Cooperband [7] described the volume of compost pile decreases 55, 73, and 55 % according to composting types such as simple static, windrow or turning, and aerated static piles, respectively. The turned windrow type showed the highest volume reduction of compost pile.

Hence, as seen in Table 3, the weight reduction of 81 ± 17 % before and after composting was calculated based on the questionnaire (Case A). The volume reduction rate reported in the reference according to the types of composting was converted to weight reduction rate using bulk density of samples collected from the farms (Case B) [7].
Table 3

Weight reduction rate according to questionnaire, reference, and theoretical ΔP = 0

Cases

Aa

B

C

Weight reduction rate (%)

80.8 ± 16.6

75.6 ± 11.4

65.9 ± 14.9

aA, Questionnaire; B, Reference; C, theoretical P change equals to 0

On the other hands, since the P amount cannot be changed theoretically though VS and N amounts are decreased by oxidation as previously mentioned, the P amount can be the index of weight loss during the composting. This hypothesis is sufficiently reasonable to calculate weight reduction since the term of nutrient loading is against the entire environment with consideration of leachate loss or run-off. Even though microbial uptake of P occurs, the P content still remains within compost in the form of poly-P in microorganisms. In this point of view, the weight reduction during the composting period can be induced (Case C) with the NLCs for P of 1.0.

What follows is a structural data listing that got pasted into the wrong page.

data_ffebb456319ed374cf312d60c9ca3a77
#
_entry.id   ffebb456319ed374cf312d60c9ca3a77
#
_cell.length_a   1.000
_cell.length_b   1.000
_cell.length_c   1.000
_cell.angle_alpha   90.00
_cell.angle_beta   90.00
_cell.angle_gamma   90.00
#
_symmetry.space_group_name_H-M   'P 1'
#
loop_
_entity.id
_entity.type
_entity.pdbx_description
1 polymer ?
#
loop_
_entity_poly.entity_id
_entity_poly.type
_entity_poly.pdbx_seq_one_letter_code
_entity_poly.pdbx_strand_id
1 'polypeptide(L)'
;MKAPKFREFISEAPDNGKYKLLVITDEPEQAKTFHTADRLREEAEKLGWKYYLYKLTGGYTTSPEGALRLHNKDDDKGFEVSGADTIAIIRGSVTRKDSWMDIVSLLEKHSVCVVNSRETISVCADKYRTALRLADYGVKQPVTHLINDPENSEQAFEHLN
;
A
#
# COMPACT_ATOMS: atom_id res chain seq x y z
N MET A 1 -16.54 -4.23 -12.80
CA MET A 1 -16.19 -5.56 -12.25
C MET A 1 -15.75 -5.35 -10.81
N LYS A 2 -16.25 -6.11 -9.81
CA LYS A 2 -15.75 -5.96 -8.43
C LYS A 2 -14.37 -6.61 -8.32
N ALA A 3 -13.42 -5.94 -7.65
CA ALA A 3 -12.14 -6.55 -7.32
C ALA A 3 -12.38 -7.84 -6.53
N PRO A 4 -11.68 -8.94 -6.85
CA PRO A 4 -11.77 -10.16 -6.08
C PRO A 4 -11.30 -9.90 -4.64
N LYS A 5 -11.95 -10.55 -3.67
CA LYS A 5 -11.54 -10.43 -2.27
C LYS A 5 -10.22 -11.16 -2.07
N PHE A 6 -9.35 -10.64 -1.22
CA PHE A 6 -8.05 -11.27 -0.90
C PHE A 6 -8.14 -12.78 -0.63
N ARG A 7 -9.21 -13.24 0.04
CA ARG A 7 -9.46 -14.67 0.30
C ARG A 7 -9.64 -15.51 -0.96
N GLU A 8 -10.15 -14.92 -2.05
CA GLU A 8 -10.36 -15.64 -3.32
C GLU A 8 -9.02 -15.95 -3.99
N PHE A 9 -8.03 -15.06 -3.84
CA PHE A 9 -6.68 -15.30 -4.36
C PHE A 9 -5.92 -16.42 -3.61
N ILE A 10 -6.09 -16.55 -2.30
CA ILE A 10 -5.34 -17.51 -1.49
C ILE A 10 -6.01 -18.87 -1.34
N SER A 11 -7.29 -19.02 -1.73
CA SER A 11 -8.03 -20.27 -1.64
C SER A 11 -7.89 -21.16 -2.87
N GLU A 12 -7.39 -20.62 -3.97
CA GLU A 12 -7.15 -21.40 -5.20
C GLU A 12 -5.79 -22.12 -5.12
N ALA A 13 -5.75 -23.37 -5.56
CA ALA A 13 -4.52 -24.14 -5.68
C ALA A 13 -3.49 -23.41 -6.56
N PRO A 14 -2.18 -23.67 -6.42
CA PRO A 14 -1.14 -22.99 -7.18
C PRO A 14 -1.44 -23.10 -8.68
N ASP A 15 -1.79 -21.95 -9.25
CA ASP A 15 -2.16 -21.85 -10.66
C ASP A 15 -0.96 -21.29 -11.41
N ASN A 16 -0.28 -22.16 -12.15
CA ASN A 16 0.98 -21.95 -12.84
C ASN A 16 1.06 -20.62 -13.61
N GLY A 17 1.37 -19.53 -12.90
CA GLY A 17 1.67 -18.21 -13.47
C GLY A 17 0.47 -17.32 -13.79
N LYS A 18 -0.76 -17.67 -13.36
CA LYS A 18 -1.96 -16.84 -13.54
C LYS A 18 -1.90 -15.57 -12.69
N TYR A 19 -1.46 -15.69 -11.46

The highest weight reduction of 81 % was observed in Case A, while the Case C showed the lowest of 65.9 %. The difference of weight reduction rate governed NLCs directly; i.e., the higher weight reduction rate by Cases resulted in the lower NLCs (Table 4). Through this weight reduction, the NLCs for VS, N, and P based on the questionnaire and sample analysis were calculated with 0.96, 0.31, and 0.60, respectively, which means 4, 69, and 40 % of VS, N, and P were reduced during the composting period.
Table 4

Nutrient loading coefficients according to manure production & weight reduction cases

 

Manure production cases

Weight reduction cases

Nutrients

Ia

II

III

Ab

VS

 

0.96

 

0.97

 

-

N

(1)

0.31

(4)

0.32

(7)

0.28

P

 

0.60

 

0.61

 

0.31

B

VS

 

1.25

 

1.27

 

-

N

(2)

0.41

(5)

0.42

(8)

0.37

P

 

0.90

 

0.91

 

0.48

C

VS

 

1.31

 

1.31

 

-

N

(3)

0.50

(6)

0.50

(9)

0.83

P

 

-

 

-

 

-

aManure production cases I, (manure production from Questionnairexnutrient concentration from sample); II, (manure production from MExnutrient concentration from sample); III, (manure production from MExnutrient concentration from ME)

bWeight reduction cases A, Questionnaire, and sample analysis; B, volume reduction of compost from reference; C, theoretical P change equals to 0

Case development of manure production